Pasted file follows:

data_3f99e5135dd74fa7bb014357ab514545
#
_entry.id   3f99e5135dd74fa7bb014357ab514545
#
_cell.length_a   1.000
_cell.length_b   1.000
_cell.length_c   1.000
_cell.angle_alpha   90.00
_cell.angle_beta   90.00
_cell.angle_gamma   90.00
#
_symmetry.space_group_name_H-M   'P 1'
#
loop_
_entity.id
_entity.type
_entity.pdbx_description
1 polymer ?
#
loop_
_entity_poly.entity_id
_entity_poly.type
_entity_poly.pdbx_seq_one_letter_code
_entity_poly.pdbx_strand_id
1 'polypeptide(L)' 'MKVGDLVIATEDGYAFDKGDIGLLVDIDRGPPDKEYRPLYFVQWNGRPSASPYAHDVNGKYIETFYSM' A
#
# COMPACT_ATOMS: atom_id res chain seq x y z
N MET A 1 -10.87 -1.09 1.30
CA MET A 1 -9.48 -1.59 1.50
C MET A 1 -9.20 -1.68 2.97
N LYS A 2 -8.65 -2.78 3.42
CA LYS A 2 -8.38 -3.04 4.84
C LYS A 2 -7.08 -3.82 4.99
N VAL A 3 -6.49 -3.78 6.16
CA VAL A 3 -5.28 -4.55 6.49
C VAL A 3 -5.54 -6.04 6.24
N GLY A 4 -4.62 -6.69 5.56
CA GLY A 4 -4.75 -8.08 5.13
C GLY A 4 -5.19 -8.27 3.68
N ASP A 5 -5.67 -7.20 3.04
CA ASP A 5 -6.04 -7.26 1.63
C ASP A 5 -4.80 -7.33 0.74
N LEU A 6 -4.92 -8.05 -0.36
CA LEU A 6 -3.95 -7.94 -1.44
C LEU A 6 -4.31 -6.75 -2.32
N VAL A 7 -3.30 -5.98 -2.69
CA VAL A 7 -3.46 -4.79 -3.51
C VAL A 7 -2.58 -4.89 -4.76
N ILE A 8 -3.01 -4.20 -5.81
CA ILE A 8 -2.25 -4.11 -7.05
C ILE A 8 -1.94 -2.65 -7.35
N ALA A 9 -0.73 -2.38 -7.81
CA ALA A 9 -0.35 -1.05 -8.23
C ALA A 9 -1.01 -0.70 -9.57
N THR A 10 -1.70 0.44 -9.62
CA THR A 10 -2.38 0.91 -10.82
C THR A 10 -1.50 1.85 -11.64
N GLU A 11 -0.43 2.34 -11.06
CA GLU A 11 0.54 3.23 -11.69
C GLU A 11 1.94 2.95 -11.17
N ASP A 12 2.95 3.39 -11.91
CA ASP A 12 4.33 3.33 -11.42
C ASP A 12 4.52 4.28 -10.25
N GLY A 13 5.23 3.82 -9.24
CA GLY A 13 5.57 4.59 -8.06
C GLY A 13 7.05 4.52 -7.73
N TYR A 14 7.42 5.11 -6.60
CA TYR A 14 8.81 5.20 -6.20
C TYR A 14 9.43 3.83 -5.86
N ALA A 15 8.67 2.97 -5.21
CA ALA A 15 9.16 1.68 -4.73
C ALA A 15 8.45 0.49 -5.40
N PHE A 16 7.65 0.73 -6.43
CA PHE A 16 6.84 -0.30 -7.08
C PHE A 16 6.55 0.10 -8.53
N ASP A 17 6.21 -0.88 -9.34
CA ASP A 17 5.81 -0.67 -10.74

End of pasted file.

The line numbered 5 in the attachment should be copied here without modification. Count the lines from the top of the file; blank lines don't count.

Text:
_cell.length_a   1.000